2. I’m not sure how mass transit expansions or renovations should be considered special deals for the teams. Wouldn’t any other large building project (say, an office tower) require the same kind of infrastructure improvements?

    Taxpayers might be footing a chunk of change for these stadiums, but it doesn’t seem to me that this is nearly as egregious as fully taxpayer funded stadiums in other cities or even the West Side football stadium proposal.

  3. You obviously don’t read this site very often. I’m still waiting for an expose on how federal highway funds are just a subsidy to billionaire sports owners. How dare the public pay for roads to get to your sports stadiums! That’s billions in tax dollars wasted!

  4. No, an office tower, or apartment buildings, wouldn’t require the same level of transit upgrades, since you wouldn’t have 50,000 people moving through all at one time. (And, of course, leaving Macombs Dam Park in place wouldn’t require anything.) Extending the 161st Street subway station and moving the off-ramps from the Macombs Dam Bridge aren’t in the same league as the $2 billion subway line that the Jets wanted, no, but they’re still “improvements” that don’t do much for anyone whose initials aren’t G.S.

  5. They don’t do much for anyone whose initials aren’t G.S.? Have you been to Yankee Stadium lately? Have you tried walking more than a block or two away from the Stadium? Right now, any sort of development will help that area of the Bronx. If one of the ways to accomplish that goal is through a new Yankee Stadium and the capitol improvements that will come with that project, so be it. It seems to be the only way politicians will agree to major improvement projects anymore.

  6. Explain to me exactly how demolishing the only large neighborhood park and replacing it with some ballfields on the wrong side of the Metro-North tracks is an “improvement”? Or how moving the subway entrance to the far side of River Avenue is going to help the Court Deli or the other businesses along 161st Street?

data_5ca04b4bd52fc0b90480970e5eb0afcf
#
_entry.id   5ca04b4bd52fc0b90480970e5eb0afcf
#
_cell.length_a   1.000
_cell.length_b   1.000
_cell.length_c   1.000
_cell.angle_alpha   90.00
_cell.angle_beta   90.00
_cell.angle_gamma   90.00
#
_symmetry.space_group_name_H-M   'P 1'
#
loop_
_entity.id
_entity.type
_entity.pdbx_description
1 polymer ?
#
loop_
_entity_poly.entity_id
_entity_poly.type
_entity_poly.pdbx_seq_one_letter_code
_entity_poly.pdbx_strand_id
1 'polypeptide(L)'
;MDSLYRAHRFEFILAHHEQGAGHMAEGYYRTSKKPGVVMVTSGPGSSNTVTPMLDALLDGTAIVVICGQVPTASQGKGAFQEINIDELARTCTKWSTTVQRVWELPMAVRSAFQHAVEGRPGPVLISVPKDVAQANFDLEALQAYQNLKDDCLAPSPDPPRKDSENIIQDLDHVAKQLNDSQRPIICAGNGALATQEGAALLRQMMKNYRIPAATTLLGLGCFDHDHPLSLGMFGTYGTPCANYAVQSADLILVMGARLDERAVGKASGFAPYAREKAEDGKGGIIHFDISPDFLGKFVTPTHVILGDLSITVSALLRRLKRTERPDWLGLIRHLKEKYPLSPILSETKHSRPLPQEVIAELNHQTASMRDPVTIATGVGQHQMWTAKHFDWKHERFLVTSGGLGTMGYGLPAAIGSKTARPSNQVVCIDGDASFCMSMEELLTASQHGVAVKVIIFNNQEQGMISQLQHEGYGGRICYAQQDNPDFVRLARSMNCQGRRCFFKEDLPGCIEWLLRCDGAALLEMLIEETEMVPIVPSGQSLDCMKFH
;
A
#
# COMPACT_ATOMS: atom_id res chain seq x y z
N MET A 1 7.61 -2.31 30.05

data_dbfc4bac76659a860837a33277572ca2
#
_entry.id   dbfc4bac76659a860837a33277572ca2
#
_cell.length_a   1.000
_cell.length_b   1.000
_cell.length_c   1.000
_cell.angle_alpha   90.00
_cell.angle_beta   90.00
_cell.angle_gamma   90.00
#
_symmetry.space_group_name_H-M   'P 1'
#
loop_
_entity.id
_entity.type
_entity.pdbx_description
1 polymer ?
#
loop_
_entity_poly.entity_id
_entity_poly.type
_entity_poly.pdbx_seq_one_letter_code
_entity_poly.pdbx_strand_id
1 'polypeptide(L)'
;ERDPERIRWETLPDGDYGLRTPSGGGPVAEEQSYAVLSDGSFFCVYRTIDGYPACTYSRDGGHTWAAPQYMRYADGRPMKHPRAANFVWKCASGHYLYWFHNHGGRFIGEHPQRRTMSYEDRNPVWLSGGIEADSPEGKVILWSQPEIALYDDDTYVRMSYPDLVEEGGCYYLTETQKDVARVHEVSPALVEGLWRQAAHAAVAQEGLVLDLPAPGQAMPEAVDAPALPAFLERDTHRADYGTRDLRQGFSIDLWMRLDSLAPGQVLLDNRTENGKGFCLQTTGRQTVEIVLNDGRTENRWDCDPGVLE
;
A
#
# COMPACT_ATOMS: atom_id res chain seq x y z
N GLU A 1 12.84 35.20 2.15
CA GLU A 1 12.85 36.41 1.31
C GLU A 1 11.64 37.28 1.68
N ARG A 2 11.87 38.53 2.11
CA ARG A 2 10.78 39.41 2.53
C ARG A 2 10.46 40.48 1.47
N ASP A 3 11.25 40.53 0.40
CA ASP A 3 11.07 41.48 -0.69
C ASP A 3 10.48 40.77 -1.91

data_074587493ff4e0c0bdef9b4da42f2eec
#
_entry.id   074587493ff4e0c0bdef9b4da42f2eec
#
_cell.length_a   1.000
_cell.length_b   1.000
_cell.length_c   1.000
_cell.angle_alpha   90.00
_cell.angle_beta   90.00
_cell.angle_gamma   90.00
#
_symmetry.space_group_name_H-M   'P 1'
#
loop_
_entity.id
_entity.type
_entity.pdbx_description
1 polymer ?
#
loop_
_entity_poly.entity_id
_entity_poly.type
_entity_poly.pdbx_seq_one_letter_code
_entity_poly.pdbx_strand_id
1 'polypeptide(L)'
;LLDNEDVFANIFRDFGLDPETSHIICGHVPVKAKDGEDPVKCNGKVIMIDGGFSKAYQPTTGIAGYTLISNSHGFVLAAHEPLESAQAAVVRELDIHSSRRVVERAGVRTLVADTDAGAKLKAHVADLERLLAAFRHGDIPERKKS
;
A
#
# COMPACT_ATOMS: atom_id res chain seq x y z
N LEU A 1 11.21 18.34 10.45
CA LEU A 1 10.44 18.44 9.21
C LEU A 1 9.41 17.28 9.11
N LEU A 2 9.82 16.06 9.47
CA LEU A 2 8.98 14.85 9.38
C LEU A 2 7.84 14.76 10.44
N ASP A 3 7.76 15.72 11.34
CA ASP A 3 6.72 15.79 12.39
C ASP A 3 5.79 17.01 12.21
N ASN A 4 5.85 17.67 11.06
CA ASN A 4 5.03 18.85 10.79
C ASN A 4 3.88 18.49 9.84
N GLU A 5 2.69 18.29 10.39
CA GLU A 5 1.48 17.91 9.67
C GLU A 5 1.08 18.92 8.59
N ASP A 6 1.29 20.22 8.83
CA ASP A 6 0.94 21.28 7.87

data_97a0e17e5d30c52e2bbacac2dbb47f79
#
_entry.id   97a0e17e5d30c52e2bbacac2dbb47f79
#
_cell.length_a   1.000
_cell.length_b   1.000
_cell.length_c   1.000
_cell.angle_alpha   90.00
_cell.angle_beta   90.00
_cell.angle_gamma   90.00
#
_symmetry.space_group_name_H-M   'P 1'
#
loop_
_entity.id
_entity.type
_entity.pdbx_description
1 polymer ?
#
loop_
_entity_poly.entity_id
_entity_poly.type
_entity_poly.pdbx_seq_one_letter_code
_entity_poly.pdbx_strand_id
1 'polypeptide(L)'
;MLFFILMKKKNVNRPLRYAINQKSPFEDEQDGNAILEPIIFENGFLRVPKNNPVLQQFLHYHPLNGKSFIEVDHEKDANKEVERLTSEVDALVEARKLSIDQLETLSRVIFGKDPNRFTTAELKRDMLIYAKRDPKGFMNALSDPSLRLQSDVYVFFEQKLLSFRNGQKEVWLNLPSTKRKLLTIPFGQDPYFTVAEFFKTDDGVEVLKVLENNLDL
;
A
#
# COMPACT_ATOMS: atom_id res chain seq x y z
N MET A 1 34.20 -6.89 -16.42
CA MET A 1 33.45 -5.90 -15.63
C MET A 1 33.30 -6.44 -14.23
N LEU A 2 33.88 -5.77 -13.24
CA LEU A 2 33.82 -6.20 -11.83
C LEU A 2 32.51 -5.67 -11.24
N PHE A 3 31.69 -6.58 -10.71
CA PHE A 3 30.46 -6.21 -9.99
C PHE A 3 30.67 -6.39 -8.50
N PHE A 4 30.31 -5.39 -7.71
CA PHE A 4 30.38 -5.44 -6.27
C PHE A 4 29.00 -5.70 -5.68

7. Now we get to the real heart of the problem, the area surrounding the stadium, NOT the stadium itself. Since that area is, and has been in, a state of disrepair I wouldn’t doubt if part of that disrepair has remained because G.S. may have powerful friends who already own the property in the surrounding area that have helped block any other redevelopment plans. My point is this, as the gentleman stated earlier, just put up apartments and offices buildings…that is how to improve the area, not by having the entire area affected for a business that is a couple of days a week, where as office buildings and residences are active all year round. If there are offices and apartment buildings, as stated, there will be revenue which is sorely needed by the city; additionally, people working and living in the area will rebuild its character by just living and working there; they will be more inclined to keep the area safe and well kept because they live there. I believe that this would get the residents, both business and citizenry, to respect the area and maintain that respect because they live there; they don’t just hop on a bus or subway to come and leave. Anyway, my main point is, the revenue, which the city desparately needs…

  8. The Metro North stop is one thing; the line goes right there anyway, so all you have to do is throw up a platform and some signs. Otherwise, I fail to see any benefit from any part of this project.